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Posted From Chicago

Three days until we hit the debt ceiling and the art of cash management for the federal government becomes a really tricky deal…

Meanwhile, our leaders – with a small “L” – are scrambling to find a solution. As of this writing, on a beautiful cool Sunday afternoon in Chicago, the operative status report seems to be impasse.  While an immediate default will probably not occur, those who predict that there will be no serious consequences are smoking something that is probably illegal in this state. 

9780983995005_p0_v1_s260x420OK, feeling good?  Let’s talk about some positive news.  DFW journalist Steve Jacob’s interesting book Health Care in 2020 is chock full of some information that will send even the most optimistic  members of the “everything will work out crowd” to the nearest bar for serious medication.

Set aside for a moment the Washington silliness and consider these factoids from Jacob’s research:

  • By 2020, 40 percent of the nation’s doctors – members of the Baby Boomer generation -–will reach retirement age just as all of their fellow Boomers become eligible for Medicare and gradually become more robust consumers of healthcare.
  • Medicare and Medicaid costs will become 40 percent of the government’s projected increase in spending.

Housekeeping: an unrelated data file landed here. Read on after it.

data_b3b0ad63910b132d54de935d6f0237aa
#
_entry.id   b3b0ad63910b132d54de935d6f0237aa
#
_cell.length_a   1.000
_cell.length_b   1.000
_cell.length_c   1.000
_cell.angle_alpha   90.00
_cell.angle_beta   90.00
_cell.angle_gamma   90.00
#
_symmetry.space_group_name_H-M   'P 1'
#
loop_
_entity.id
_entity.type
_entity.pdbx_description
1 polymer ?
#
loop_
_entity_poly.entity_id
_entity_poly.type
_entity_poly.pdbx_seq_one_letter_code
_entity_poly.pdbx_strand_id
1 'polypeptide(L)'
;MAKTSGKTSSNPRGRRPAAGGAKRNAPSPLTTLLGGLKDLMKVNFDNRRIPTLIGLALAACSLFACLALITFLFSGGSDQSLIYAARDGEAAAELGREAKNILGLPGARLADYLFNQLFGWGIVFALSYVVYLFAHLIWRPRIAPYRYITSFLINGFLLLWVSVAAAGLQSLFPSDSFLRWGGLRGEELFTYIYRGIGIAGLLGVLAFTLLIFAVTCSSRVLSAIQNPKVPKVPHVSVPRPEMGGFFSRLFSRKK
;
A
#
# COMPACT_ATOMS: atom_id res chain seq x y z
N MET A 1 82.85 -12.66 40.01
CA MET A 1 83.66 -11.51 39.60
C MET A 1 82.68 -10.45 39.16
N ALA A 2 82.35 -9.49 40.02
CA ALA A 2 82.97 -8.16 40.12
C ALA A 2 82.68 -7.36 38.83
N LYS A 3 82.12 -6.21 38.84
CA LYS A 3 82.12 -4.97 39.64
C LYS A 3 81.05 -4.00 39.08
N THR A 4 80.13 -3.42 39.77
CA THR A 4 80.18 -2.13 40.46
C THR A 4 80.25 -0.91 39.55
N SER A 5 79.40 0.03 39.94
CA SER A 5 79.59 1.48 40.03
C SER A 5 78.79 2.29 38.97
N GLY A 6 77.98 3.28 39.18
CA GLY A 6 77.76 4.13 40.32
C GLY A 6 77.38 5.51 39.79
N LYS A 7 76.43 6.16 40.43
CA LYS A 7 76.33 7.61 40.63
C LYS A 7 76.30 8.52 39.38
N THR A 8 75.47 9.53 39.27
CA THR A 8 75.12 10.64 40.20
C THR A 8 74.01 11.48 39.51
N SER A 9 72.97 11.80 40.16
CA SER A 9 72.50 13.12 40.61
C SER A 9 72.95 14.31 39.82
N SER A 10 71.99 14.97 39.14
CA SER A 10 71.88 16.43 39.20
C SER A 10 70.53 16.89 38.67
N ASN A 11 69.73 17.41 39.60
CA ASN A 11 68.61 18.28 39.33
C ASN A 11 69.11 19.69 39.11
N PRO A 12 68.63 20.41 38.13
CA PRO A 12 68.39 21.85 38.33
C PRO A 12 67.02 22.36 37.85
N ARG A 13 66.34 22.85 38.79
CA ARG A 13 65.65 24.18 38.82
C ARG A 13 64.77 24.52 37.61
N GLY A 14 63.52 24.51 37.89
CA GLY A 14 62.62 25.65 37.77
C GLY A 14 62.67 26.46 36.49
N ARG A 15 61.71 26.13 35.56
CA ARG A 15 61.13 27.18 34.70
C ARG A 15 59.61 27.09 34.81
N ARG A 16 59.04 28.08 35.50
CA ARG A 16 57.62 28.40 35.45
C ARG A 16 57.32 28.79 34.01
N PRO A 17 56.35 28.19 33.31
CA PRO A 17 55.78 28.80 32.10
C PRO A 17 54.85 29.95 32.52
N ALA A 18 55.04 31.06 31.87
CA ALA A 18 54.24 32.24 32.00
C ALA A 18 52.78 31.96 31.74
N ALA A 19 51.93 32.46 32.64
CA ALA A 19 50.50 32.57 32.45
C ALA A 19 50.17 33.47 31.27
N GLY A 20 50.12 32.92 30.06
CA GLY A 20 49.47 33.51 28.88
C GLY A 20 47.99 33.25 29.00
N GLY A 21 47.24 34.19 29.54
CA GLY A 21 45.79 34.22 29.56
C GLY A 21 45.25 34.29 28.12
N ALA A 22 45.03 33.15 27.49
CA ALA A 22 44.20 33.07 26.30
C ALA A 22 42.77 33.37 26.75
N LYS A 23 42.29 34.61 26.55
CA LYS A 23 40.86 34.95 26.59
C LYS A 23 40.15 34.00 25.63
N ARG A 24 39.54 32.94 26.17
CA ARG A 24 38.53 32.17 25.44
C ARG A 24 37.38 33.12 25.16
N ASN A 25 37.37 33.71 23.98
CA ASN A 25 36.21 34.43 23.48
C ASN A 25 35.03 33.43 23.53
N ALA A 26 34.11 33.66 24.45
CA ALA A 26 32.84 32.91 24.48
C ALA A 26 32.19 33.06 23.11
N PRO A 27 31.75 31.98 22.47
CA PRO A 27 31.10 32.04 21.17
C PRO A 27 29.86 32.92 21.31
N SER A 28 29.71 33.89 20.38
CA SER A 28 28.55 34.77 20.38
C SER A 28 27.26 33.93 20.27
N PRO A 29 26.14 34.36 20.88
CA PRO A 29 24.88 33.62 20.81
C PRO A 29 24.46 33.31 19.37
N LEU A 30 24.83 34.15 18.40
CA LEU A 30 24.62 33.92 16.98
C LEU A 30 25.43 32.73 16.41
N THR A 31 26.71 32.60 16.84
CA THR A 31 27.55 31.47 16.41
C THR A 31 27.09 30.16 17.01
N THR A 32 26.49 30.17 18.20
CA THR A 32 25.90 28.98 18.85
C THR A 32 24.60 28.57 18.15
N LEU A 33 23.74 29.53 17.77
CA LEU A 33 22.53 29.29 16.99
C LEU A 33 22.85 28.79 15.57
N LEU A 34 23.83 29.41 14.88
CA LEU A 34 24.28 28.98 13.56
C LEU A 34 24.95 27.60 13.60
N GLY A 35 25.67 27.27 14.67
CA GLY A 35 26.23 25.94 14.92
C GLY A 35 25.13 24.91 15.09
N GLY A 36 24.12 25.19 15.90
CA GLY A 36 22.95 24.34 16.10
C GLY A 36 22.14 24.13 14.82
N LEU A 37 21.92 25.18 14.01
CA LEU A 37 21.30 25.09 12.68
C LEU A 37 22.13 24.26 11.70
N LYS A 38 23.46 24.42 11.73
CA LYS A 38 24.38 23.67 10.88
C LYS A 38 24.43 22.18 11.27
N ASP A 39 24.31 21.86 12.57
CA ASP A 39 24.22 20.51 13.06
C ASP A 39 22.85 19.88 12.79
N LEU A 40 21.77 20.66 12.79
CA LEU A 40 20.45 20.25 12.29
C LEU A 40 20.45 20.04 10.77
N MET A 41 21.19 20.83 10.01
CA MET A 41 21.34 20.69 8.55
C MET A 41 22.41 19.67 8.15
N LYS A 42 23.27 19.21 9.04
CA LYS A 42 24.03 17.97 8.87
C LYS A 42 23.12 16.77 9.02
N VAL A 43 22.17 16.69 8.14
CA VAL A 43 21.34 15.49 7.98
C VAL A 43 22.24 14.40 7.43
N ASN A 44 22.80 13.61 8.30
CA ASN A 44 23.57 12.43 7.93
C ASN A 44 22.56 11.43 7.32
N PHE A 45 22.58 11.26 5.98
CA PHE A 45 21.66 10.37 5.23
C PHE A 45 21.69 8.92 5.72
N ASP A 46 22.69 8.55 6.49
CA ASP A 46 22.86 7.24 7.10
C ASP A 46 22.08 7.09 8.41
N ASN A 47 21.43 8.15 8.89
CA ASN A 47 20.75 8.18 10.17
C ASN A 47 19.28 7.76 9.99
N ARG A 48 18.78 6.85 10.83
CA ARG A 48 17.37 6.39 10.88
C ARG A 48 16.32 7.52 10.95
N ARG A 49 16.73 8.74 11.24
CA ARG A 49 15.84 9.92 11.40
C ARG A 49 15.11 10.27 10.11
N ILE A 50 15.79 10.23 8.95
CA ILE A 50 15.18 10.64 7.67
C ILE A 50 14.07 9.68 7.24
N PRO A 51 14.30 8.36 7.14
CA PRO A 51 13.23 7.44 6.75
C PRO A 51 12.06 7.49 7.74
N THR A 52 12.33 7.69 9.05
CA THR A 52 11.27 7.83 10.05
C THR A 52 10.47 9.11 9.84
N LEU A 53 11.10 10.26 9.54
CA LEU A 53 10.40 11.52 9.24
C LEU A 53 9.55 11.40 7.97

• Out-of-pocket spending for healthcare – thought to be manageable for a family  of four at 10 percent of household – will jump to 17 percent. (Based on our current wage stagnation for the middle class, that is even more disturbing.)  Today, 40 percent of American households struggle to pay their medical bills.
  • 90 percent of Americans lack basic health literacy (sort of complicates the notion that population health management will help us reduce costs).
  • An employee survey found nearly 9 out of 10 lacked an understanding of the value of preventative  services, and more than half said they have “no motivation to stay healthy.”
  • Nearly four out of 10 American deaths are attributed to four behaviors:  tobacco use, diet, physical inactivity and alcohol abuse.
  • 26 percent of all Americans classify the preparation of food and drink as a “moderate exercise activity.”
  • About 30 percent of medical care today has no benefit to the patient.

I recommend that if you are seriously interested in healthcare reform, you take some time to review Jacob’s work.  It is an eye-opening, challenging bit of research that provides important context for the debate on how we should work to reduce costs, improve safety and provide a reasonable safety net for the least among us in society.